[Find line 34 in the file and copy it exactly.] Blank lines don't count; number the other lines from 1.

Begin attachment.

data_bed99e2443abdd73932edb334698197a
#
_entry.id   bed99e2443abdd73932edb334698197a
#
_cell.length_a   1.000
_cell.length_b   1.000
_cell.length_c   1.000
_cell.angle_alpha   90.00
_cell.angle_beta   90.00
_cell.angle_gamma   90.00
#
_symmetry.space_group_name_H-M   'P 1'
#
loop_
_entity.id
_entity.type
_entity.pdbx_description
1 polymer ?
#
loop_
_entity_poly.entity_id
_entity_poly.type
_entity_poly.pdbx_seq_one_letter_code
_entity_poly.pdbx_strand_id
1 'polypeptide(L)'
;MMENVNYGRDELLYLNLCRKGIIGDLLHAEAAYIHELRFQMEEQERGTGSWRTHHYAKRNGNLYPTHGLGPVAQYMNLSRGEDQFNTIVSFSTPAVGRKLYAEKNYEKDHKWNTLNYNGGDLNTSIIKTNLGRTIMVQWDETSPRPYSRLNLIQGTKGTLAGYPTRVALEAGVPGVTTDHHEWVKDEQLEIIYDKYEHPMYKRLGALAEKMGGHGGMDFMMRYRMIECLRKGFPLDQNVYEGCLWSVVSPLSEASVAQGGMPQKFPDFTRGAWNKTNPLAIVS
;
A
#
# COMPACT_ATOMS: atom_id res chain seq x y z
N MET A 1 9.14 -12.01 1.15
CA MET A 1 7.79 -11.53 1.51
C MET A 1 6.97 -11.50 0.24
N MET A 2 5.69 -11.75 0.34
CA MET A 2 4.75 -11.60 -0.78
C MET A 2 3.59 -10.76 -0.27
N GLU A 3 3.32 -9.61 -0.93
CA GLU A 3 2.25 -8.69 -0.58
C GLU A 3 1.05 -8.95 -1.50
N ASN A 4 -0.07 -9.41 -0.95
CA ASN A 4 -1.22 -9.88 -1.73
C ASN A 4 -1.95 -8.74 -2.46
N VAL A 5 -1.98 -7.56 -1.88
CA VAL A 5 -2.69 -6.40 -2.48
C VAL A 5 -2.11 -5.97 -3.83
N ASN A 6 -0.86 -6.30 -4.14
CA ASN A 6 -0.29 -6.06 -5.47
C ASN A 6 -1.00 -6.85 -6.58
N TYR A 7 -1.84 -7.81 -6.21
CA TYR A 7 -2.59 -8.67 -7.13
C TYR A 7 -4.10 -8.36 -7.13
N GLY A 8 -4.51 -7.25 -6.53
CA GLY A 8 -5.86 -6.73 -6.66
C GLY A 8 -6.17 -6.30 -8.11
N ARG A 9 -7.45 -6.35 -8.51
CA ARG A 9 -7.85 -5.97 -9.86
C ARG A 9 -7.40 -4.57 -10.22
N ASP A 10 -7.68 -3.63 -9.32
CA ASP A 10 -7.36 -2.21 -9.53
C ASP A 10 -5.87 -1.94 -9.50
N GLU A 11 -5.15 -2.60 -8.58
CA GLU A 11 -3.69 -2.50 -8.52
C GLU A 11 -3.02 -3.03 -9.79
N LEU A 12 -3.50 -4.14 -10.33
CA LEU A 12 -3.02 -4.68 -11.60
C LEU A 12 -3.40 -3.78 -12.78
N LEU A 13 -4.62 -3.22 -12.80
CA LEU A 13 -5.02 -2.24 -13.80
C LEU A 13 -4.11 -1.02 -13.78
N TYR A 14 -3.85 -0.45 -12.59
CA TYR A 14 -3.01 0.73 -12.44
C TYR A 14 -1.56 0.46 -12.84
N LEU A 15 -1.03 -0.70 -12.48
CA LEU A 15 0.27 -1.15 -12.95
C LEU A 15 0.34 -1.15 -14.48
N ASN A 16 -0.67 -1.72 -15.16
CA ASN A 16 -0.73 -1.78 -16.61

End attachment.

N MET A 2 5.69 -11.75 0.34